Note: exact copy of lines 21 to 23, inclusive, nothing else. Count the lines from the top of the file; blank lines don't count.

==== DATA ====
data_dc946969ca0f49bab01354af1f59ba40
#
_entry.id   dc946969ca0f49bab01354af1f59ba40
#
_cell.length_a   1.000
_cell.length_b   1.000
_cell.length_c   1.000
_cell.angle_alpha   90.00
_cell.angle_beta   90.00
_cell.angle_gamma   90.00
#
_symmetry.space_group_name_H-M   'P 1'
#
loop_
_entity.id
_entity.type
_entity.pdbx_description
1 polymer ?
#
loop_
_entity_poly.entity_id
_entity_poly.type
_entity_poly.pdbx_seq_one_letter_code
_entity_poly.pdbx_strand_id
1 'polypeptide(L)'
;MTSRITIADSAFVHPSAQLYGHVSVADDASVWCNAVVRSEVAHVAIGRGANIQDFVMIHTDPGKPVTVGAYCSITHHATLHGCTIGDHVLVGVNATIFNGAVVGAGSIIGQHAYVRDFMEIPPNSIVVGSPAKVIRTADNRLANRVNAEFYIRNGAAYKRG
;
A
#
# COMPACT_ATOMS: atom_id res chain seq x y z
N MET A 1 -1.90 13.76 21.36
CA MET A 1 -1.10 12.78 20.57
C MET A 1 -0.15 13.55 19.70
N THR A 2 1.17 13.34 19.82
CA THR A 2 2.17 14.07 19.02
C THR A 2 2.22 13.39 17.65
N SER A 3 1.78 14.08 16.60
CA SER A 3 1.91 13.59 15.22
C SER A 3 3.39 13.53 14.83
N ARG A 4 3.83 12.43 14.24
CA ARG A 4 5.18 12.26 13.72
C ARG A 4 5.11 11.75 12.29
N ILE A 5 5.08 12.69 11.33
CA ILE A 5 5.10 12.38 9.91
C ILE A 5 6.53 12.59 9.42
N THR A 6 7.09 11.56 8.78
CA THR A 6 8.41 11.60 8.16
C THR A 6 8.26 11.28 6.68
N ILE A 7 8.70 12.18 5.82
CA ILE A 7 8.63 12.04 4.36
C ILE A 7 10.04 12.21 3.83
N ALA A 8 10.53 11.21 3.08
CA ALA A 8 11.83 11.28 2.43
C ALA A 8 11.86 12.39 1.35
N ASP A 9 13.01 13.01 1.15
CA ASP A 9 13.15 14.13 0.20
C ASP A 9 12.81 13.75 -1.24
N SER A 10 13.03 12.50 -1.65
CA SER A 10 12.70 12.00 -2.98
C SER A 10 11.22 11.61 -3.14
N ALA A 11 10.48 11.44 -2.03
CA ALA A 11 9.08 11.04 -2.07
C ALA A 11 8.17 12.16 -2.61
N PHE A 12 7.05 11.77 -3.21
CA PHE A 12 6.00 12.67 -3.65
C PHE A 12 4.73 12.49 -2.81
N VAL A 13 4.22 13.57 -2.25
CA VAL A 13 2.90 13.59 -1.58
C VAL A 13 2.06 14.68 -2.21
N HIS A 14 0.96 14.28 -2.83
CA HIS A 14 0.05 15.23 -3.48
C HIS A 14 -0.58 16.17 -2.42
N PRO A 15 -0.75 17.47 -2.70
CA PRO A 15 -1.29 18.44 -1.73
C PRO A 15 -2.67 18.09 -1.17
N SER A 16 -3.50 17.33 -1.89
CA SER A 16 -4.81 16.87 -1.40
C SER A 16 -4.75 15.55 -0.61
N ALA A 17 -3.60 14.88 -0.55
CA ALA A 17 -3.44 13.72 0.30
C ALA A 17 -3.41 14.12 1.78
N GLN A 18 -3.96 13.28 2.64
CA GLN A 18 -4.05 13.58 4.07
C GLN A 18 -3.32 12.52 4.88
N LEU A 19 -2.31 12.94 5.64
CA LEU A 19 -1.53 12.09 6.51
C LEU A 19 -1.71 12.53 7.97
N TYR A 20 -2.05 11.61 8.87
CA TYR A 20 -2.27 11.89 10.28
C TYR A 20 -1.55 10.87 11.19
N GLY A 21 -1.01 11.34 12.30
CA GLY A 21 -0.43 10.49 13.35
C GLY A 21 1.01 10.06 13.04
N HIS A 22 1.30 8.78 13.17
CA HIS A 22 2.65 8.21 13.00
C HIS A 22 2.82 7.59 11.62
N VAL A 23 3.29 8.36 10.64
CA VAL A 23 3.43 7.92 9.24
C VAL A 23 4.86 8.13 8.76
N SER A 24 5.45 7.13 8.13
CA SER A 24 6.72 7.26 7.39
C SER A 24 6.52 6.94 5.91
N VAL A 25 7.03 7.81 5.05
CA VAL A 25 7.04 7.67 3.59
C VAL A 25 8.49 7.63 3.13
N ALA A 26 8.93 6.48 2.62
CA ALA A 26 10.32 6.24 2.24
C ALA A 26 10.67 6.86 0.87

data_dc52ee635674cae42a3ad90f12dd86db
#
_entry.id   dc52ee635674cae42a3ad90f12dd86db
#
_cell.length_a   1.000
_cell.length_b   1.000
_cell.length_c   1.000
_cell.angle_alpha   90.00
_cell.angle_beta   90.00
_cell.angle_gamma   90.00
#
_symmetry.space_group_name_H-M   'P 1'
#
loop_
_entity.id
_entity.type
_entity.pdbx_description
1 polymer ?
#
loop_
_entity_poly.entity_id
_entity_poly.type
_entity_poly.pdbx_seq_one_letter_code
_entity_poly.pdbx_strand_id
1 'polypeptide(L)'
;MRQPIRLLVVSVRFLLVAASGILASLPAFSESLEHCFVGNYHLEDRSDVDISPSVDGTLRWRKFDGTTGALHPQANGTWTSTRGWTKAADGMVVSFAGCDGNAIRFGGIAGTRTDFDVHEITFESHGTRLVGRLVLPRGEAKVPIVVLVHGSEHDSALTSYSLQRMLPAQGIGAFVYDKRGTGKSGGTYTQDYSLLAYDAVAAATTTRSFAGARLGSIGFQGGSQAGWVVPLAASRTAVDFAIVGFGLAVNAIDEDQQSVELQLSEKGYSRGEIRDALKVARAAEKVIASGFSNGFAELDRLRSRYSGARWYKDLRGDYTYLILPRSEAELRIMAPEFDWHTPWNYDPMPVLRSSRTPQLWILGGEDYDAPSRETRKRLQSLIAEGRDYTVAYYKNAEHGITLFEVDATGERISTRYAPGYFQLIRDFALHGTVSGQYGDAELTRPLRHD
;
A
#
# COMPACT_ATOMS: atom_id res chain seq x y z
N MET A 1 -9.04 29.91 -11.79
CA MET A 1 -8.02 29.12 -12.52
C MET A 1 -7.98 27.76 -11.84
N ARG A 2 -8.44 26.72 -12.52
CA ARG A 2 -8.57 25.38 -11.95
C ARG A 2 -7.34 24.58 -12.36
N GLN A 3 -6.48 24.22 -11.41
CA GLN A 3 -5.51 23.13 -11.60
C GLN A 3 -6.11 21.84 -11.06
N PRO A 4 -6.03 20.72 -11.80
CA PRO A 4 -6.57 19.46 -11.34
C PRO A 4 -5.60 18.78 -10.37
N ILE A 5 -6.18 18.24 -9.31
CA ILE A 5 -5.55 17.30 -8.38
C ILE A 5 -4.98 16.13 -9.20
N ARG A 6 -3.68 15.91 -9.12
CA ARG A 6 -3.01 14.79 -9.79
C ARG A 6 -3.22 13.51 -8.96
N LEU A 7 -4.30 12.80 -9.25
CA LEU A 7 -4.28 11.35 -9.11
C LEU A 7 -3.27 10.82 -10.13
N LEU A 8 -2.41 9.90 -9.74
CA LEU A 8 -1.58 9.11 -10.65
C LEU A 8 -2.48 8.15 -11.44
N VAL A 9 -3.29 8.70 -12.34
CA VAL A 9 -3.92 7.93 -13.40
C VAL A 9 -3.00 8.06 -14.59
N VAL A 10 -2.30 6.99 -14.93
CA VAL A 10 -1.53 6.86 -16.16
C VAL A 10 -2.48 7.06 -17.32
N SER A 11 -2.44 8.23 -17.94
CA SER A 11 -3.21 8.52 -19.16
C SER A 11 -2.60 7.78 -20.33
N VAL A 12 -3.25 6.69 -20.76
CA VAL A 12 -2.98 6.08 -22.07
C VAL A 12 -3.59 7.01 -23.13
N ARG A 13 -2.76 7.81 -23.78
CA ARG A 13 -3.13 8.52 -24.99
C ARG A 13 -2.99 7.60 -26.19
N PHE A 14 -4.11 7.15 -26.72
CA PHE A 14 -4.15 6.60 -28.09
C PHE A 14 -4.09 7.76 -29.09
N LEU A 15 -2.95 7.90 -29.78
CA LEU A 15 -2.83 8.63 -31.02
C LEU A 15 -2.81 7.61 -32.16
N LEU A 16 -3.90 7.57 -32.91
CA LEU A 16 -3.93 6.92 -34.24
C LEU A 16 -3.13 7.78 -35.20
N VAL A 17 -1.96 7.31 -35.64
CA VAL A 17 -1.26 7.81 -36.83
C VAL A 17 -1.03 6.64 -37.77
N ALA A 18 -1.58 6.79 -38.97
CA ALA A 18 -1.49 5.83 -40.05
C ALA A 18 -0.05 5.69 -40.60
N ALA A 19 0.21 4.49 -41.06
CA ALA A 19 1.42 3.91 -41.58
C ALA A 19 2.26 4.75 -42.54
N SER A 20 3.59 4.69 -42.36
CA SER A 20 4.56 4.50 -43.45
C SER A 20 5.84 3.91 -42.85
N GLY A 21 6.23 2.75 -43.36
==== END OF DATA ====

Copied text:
_entity_poly.entity_id
_entity_poly.type
_entity_poly.pdbx_seq_one_letter_code